Santa Monica Observer - Community, Diversity, Sustainability and other Overused Words

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By David Ganezer
Observer Staff Writer 

Annual Cleaning of the Storm Drain Filters Near Palisades Park Brings Big Trucks to Santa Monica Cliffs

"We're clearing trash that's found its way to the storm drain terminus. We clean it every September."

 

September 28, 2022

Juan explains the City's annual storm drain cleaning.

9.22.22: Have you wondered what the trucks are about in Palisades Park? The long ones with the hoses that go into a storm drain and down. 90 feet to the base of the world famous cliffs.

Those magnificent young men with their suction machines are clearing out the storm drains so that after the next rainstorm, less trash will make it out to sea. "We're the last line of defense before the ocean ecology," said Juan.

"There's a guy 90 feet down, below that grate," he said pointing. "He's actually clearing trash that's found its way to the storm drain terminus. We clean it every September," he added.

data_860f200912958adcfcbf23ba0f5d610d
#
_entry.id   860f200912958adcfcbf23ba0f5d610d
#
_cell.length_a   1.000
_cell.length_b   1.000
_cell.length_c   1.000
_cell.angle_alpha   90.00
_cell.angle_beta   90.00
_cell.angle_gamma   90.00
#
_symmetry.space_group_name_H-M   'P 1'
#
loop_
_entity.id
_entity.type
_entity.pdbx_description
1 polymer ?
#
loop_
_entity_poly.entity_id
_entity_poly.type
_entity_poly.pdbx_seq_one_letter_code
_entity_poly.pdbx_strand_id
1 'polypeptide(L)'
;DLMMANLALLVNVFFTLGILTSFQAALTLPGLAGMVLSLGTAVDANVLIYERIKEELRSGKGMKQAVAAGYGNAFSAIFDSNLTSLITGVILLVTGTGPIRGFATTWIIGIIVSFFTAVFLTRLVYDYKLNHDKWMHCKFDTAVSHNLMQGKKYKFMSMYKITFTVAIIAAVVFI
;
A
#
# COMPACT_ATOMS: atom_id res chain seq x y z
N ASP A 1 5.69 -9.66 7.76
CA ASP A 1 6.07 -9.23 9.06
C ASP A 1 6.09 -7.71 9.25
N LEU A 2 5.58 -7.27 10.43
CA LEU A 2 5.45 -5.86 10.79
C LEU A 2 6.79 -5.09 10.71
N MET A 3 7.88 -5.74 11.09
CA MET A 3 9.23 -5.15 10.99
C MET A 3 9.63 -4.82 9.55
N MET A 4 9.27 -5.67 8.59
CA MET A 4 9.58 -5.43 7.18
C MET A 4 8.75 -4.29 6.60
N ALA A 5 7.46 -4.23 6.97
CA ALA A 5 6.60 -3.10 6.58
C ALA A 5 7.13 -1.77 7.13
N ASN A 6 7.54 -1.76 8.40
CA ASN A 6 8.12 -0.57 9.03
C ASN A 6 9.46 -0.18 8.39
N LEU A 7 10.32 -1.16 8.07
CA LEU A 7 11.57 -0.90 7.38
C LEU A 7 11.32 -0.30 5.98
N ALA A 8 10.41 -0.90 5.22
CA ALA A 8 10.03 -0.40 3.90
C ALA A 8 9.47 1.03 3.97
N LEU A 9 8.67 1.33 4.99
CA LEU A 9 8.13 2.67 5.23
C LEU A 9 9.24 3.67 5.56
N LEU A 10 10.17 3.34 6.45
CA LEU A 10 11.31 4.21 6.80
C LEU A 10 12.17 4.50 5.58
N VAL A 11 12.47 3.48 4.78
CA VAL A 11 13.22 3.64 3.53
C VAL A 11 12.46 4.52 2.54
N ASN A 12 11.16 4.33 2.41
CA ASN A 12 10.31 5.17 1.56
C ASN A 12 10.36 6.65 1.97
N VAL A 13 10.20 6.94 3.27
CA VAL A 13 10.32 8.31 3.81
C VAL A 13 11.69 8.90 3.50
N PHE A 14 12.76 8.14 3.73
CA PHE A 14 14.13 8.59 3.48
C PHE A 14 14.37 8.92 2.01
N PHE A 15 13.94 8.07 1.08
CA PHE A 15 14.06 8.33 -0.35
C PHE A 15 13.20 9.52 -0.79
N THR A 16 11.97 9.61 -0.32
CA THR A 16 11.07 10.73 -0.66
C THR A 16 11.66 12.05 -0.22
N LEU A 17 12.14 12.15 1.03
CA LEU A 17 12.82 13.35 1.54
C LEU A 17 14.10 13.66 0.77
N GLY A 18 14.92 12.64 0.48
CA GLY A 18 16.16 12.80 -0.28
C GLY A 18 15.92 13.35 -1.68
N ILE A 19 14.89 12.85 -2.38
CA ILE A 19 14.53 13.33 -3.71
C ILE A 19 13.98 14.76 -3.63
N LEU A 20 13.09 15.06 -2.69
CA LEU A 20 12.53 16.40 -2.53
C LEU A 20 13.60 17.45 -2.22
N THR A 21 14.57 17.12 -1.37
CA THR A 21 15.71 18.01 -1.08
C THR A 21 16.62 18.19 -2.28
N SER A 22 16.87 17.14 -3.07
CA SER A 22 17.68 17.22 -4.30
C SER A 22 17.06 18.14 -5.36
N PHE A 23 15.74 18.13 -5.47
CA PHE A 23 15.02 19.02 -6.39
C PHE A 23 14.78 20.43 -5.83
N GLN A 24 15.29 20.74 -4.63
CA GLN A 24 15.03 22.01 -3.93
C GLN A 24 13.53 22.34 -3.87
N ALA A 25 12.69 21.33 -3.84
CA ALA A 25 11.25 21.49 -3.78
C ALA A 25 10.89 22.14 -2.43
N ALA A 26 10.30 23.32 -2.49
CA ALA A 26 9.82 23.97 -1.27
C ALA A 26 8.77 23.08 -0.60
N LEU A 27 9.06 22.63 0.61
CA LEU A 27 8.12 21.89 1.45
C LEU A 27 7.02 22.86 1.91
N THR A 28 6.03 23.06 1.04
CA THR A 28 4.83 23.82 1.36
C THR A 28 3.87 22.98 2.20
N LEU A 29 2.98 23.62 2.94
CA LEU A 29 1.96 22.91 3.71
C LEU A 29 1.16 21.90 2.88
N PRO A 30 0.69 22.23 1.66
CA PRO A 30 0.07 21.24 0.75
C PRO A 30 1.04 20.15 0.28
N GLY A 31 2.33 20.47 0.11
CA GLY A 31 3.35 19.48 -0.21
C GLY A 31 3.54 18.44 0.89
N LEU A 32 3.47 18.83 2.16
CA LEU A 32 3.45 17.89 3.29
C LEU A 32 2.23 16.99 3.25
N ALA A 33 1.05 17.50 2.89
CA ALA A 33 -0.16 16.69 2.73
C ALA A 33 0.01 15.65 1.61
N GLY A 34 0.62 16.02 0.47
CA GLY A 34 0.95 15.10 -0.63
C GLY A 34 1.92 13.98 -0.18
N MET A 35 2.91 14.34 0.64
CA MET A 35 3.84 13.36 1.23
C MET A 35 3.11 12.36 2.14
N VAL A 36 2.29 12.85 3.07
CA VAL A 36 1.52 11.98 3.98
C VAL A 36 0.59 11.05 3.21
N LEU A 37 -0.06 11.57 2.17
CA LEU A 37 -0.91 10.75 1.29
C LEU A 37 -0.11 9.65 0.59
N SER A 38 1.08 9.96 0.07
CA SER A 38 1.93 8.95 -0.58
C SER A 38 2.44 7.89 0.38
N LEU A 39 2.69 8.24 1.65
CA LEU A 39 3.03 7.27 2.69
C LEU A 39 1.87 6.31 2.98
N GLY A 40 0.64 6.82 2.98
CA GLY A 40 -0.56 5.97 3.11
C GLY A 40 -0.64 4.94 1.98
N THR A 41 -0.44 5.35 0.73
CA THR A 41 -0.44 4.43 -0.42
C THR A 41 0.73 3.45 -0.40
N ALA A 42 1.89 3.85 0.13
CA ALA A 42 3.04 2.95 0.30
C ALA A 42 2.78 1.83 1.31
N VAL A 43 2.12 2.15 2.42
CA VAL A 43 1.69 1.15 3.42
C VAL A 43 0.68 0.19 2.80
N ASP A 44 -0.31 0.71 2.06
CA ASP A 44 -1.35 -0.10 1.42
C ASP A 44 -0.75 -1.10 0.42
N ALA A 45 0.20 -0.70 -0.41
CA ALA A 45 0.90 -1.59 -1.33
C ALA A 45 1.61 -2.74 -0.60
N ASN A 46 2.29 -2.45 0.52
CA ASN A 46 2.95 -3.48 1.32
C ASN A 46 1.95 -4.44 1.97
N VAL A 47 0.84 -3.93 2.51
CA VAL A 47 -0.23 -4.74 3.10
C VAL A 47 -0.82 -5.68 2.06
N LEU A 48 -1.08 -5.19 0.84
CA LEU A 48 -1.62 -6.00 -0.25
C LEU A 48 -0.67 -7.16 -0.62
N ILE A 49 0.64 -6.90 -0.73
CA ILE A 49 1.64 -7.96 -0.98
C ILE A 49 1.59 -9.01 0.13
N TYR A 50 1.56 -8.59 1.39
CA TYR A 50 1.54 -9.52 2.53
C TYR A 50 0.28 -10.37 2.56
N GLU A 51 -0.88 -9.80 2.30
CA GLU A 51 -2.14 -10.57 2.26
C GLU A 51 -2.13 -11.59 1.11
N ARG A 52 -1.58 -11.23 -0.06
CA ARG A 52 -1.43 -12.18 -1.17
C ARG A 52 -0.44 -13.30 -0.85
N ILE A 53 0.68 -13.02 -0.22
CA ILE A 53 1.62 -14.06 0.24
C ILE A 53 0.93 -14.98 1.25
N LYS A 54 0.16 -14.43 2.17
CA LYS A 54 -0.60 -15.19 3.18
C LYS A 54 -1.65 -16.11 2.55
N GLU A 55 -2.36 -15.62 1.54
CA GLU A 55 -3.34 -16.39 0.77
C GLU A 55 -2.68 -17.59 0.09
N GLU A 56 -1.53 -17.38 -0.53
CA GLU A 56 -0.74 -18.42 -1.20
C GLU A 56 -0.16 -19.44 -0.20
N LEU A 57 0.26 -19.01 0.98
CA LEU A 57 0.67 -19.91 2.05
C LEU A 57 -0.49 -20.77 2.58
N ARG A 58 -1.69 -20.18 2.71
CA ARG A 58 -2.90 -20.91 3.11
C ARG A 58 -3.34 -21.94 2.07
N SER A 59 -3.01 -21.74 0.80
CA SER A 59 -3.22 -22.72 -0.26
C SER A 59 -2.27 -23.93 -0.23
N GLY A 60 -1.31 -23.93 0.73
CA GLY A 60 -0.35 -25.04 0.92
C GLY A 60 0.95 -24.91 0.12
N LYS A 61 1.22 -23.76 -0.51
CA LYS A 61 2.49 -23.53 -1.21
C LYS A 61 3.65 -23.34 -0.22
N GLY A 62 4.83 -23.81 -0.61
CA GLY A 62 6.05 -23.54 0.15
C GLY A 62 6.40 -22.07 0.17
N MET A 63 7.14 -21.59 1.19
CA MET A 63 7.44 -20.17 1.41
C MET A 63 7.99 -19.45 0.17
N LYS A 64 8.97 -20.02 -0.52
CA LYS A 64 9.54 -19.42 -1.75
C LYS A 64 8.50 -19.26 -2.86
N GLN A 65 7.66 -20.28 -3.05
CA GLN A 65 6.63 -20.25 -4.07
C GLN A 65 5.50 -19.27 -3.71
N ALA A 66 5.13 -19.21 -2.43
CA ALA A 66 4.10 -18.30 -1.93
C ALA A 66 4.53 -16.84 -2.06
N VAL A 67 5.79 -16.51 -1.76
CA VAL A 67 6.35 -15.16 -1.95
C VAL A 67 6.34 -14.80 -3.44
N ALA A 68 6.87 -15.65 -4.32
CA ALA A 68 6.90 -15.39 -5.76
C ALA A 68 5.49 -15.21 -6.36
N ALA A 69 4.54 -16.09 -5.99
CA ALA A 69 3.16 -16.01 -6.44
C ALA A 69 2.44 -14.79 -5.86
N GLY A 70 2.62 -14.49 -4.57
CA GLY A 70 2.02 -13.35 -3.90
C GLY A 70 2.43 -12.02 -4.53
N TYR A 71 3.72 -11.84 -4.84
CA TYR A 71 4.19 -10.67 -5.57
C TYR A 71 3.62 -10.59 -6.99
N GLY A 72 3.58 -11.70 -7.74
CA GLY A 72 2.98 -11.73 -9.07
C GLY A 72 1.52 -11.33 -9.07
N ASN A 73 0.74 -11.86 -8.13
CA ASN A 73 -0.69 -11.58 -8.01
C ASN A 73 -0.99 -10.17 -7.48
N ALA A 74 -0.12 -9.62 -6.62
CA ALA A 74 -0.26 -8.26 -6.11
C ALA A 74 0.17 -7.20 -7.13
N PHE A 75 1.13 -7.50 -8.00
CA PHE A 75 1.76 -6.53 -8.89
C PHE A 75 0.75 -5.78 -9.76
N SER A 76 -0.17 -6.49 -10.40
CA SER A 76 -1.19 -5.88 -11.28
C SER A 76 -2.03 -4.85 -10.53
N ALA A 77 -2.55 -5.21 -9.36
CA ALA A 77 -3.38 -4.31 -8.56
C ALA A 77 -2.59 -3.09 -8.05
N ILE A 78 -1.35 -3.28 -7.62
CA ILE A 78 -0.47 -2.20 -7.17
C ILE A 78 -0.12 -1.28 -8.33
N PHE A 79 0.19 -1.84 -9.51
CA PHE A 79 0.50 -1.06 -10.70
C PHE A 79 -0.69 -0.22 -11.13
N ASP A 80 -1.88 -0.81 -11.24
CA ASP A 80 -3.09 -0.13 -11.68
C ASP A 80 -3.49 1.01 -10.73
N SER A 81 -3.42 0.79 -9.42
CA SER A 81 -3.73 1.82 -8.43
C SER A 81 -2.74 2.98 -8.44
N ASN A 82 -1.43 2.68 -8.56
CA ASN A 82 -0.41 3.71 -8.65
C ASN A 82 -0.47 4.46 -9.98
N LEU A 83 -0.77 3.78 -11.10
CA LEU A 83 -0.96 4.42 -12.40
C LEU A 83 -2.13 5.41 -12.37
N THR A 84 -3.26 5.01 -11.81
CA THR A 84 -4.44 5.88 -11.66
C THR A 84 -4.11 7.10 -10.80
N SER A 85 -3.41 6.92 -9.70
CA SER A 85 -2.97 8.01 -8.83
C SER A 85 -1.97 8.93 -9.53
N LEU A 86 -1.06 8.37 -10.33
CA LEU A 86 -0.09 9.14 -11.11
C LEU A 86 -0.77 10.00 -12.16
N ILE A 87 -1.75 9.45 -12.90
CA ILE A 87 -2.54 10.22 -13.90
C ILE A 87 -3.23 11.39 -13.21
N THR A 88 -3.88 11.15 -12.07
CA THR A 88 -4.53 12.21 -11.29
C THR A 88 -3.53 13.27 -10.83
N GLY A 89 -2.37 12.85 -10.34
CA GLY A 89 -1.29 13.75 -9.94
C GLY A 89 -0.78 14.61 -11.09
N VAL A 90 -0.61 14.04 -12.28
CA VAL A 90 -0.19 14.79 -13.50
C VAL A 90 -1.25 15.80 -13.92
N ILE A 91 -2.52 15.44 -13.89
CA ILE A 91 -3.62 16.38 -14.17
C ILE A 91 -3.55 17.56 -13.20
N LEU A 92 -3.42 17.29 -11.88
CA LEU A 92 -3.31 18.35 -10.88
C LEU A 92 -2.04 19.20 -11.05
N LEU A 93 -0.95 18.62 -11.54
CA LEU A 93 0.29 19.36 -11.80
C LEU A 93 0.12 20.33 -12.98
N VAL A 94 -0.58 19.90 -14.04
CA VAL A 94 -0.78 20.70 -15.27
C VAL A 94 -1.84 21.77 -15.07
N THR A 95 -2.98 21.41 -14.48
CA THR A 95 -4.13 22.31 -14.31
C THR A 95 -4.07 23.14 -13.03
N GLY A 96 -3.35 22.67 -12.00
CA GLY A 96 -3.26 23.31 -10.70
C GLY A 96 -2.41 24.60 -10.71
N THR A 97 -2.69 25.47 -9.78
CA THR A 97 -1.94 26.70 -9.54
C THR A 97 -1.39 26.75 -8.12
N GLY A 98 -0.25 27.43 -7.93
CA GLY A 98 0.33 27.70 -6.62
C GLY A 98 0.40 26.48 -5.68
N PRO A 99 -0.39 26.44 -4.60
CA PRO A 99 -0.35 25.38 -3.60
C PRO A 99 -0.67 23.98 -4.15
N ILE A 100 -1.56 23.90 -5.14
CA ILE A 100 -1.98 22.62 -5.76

A storm drain, explains Wikipedia, is infrastructure designed to drain excess rain and ground water from impervious surfaces such as paved streets, car parks, parking lots, footpaths, sidewalks, and roofs. Storm drains vary in design from small residential dry wells to large municipal systems.

The shaft goes down 90 feet, and there is a worker at the bottom of it during the cleaning.

Drains receive water from street gutters on most motorways, freeways and other busy roads, as well as towns in areas with heavy rainfall that leads to flooding, and coastal towns with regular storms. Even gutters from houses and buildings can connect to the storm drain. Many storm drainage systems are gravity sewers that drain untreated storm water into rivers or streams-so it is unacceptable to pour hazardous substances into the drains.

Storm drains sometimes cannot manage the quantity of rain that falls in heavy rains or storms. Inundated drains can cause basement and street flooding. Many areas require detention tanks inside a property that temporarily hold runoff in heavy rains and restrict outlet flow to the public sewer. This reduces the risk of overwhelming the public sewer. Some storm drains mix stormwater (rainwater) with sewage, either intentionally in the case of combined sewers, or unintentionally. https://en.wikipedia.org/wiki/Storm_drain

 

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